This is my 12th summer in Mongolia. Since 1998 I have been making frequent visits to this amazing country which never fails to whet my adventure appetite. I always return home feeling rejuvenated for the connection with nature has never been so deeply felt in all my other travels except here.
This summer I decided to make this long overdue visit to Uvs, an aimag (or province) located in the western part of the country. Uvs houses the biggest lake in Mongolia but only occupies less than five-percent of the country’s sovereign territory; two-thirds of the province land is covered with mountains while the remaining one-third is arid sand extended from the Gobi Desert.
The scenic drive through the countryside has always been a therapeutic experience for me.
A two-hour flight journey brought my Mongolian friends and I from the capital city, Ulaanbaatar, to the provincial capital city, Ulaangom. The Kharkhiraa Mountain, a magnificent backdrop for Ulaangom, greeted us as we disembarked from the propeller plane. I could not wait to spend a week exploring the mountain range on horseback. After filling our vehicles with the needed ration, we headed into the snow-capped peaks with much anticipation.
The ride in the Mongolia is often bumpy due to its unpaved road that crisscrossed in the vast landscape. The scenery stretches as far as your eyes can see with vibrant blue skies, fluffy white clouds and rolling green grasslands that merged seamlessly with the distant horizon. The scenic drive through the countryside has always been a therapeutic experience for me.
Without any directional road signs, navigational aids and communication devices, our drivers could pinpoint the exact location of where the local horse guides were awaiting patiently for our arrival. In all these years, I have yet to figure out how Mongolian drivers navigate using natural landmarks, such as mountains and rivers, as waypoints to get to the desired destinations. After an exchange of snuff bottles between our drivers and the horse guides, we set up our campsite before nightfall bestowed upon us.
The sun was about to emerge in between the mountains as I stepped out of my camping tent. A handful of kites were gliding in the sky while a herd of sheep and goats were grazing in the distant grassland. The peace and quiet was a welcoming change to my world back in Singapore. I took a short hike to immerse myself in the tranquility while my travelling pals slowly made their way out of their sleeping bags.
Mongolian horses, though smaller in size compared to their European counterparts, have amazing energy and stamina to ride for long hours.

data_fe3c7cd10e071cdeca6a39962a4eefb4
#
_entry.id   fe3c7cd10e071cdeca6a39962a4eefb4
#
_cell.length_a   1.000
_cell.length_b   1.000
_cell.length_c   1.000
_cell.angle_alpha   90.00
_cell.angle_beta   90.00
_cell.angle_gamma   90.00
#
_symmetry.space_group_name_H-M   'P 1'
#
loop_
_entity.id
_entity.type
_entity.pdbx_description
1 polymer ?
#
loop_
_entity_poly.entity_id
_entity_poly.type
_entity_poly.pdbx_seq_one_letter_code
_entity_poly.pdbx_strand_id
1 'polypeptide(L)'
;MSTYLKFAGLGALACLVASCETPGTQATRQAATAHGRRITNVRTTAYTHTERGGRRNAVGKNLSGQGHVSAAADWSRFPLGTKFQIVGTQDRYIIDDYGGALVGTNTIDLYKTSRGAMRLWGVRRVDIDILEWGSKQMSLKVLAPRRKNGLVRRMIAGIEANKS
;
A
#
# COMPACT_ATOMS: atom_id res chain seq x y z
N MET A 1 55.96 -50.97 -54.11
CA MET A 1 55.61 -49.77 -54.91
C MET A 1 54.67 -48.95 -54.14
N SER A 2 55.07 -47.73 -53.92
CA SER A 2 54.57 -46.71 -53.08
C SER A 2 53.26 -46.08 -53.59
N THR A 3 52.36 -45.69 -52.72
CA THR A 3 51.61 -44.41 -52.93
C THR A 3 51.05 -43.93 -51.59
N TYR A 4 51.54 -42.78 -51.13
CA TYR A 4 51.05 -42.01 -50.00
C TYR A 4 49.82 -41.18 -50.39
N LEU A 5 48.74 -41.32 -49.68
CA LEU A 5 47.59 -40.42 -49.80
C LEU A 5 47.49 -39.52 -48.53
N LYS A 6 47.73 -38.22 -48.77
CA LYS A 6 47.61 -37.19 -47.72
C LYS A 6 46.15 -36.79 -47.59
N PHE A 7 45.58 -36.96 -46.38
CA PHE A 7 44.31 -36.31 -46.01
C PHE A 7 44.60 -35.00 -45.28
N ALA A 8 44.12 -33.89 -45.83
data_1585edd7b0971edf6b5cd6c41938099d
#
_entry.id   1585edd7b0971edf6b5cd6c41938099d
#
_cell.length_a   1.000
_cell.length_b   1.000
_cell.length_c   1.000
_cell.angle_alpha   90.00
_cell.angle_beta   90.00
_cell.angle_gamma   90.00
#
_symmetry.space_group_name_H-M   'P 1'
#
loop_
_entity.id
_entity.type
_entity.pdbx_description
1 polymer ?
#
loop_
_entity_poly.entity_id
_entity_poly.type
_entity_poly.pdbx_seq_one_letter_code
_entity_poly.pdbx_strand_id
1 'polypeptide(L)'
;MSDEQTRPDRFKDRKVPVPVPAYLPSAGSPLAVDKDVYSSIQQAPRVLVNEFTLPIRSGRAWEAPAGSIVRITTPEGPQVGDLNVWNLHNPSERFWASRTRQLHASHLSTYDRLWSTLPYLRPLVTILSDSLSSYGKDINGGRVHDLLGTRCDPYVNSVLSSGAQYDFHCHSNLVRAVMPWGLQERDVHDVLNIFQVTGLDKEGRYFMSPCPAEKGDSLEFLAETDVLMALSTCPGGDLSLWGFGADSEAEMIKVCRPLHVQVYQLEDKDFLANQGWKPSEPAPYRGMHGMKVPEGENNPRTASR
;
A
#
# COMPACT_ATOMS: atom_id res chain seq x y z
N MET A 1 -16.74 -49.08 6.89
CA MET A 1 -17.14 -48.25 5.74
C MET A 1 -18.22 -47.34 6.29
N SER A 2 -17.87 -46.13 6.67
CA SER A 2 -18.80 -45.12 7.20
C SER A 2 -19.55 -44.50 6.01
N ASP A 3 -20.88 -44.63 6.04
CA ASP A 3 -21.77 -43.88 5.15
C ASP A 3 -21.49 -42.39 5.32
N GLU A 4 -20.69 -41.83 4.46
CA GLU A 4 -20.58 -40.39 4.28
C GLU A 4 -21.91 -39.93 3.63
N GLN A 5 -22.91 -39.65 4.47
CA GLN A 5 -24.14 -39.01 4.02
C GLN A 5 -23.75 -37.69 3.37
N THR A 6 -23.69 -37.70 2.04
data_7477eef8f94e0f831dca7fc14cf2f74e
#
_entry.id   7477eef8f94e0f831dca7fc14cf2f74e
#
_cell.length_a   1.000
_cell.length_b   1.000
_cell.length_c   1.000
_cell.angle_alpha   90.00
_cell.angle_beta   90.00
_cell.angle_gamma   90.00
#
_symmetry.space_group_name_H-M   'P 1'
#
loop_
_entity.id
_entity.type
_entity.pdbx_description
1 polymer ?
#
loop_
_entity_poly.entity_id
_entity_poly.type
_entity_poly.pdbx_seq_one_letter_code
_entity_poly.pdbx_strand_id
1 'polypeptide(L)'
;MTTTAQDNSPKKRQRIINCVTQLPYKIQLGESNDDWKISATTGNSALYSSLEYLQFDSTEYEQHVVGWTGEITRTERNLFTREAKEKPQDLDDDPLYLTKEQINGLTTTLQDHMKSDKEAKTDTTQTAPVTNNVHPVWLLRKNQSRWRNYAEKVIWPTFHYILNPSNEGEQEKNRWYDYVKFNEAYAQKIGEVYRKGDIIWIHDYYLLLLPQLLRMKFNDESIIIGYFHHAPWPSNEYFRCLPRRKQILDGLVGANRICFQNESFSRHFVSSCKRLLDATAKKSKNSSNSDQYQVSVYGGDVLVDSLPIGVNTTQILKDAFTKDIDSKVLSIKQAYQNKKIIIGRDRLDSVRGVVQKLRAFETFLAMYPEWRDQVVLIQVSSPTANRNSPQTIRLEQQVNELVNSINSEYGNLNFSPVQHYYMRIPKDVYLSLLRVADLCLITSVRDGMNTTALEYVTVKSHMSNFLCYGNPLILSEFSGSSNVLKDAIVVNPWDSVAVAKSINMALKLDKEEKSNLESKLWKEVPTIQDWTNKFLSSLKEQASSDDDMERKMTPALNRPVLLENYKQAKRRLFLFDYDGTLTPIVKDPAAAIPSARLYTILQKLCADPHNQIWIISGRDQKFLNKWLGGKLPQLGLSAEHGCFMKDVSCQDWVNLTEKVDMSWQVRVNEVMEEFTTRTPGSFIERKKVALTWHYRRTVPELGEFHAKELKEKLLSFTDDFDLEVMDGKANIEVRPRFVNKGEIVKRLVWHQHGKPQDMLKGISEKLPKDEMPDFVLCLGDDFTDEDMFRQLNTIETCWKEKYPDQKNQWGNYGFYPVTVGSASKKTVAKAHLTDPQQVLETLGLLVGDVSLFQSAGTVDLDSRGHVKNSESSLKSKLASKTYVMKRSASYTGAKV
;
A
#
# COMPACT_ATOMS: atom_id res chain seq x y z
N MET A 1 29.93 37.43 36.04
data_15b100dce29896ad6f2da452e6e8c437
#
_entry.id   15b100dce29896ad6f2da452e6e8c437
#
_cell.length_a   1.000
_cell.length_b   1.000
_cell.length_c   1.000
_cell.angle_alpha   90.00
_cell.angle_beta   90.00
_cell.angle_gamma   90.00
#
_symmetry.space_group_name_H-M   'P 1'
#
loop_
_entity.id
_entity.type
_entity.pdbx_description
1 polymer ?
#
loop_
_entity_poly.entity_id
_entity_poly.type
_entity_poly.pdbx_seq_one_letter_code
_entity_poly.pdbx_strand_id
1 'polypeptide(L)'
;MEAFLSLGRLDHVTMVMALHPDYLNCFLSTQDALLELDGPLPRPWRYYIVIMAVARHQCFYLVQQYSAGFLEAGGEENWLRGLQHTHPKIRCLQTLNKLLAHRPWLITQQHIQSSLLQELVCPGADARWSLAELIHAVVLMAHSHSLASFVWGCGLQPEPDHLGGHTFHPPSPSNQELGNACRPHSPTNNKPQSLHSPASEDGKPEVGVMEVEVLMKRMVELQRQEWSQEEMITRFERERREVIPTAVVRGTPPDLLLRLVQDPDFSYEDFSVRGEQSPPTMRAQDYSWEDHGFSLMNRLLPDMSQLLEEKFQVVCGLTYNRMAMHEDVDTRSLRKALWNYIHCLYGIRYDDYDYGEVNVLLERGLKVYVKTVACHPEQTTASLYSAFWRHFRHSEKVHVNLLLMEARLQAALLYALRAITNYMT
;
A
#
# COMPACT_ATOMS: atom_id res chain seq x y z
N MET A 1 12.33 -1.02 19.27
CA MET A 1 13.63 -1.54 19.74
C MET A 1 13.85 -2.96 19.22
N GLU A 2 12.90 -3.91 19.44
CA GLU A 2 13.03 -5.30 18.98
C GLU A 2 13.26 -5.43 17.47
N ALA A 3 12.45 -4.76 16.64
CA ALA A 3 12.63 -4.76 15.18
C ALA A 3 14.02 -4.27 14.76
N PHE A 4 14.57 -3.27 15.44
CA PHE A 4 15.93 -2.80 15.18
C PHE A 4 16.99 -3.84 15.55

Kharkhiraa Mountain is a vital water source feeding the Uvs Lake. It stands at 4,037 metres above sea level and is part of the Uvs Nuur Strictly Protected Area. Our intent is to explore the mountain valley which houses five different coloured lakes in close proximity to one another. We had to exchange our vans into horses and camels as the road into the mountains were unpaved and the terrain was impassable to automobiles. This was where the adventure started. Travelling on horseback, as the Mongolians have for thousands of years, was an exhilarating experience. Mongolian horses, though smaller in size compared to their European counterparts, have amazing energy and stamina to ride for long hours. To get to the valley would require a three-day journey from the campsite where we bid our drivers farewell.
We were flanked by mountains as we rode into the valley. These towering peaks are great hideouts for the ibexes, snow leopards, mountain rams and wolves, which I was eagerly looking out for. However, I did meet some nomads travelling in their caravans, who were moving away from the mountains in preparation for the coming winter. I could not help but wonder how their lives are closely intertwined with the changing seasons, and any drastic shifts in the weather patterns could adversely affect their livelihoods. Life in the countryside is harsh but these nomads live in relative contentment as displayed in their unparallel hospitality. This is the very reason why I am so attracted to this country and her people.
“I closed my eyes to savor this defining moment – a keepsake that I will remember in my heart as to why I have and will always be in love with Mongolia.”
The uphill ride was getting a little uncomfortable on the saddle – hence we decided to dismount from our horses and walk. The hike provided a much needed relief to our knees after the long ride. We were rewarded by the stunning sight of a lake with turquoise waters that sparkled like a jewel under the sun. We then chanced upon a small hill and decided to climb it. The rising peak opened to the most magnificent view of Uvs – its rugged landscape with all its natural beauty laid bare and proud before us. I closed my eyes to savor this defining moment – a keepsake that I will remember in my heart as to why I have and will always be in love with Mongolia.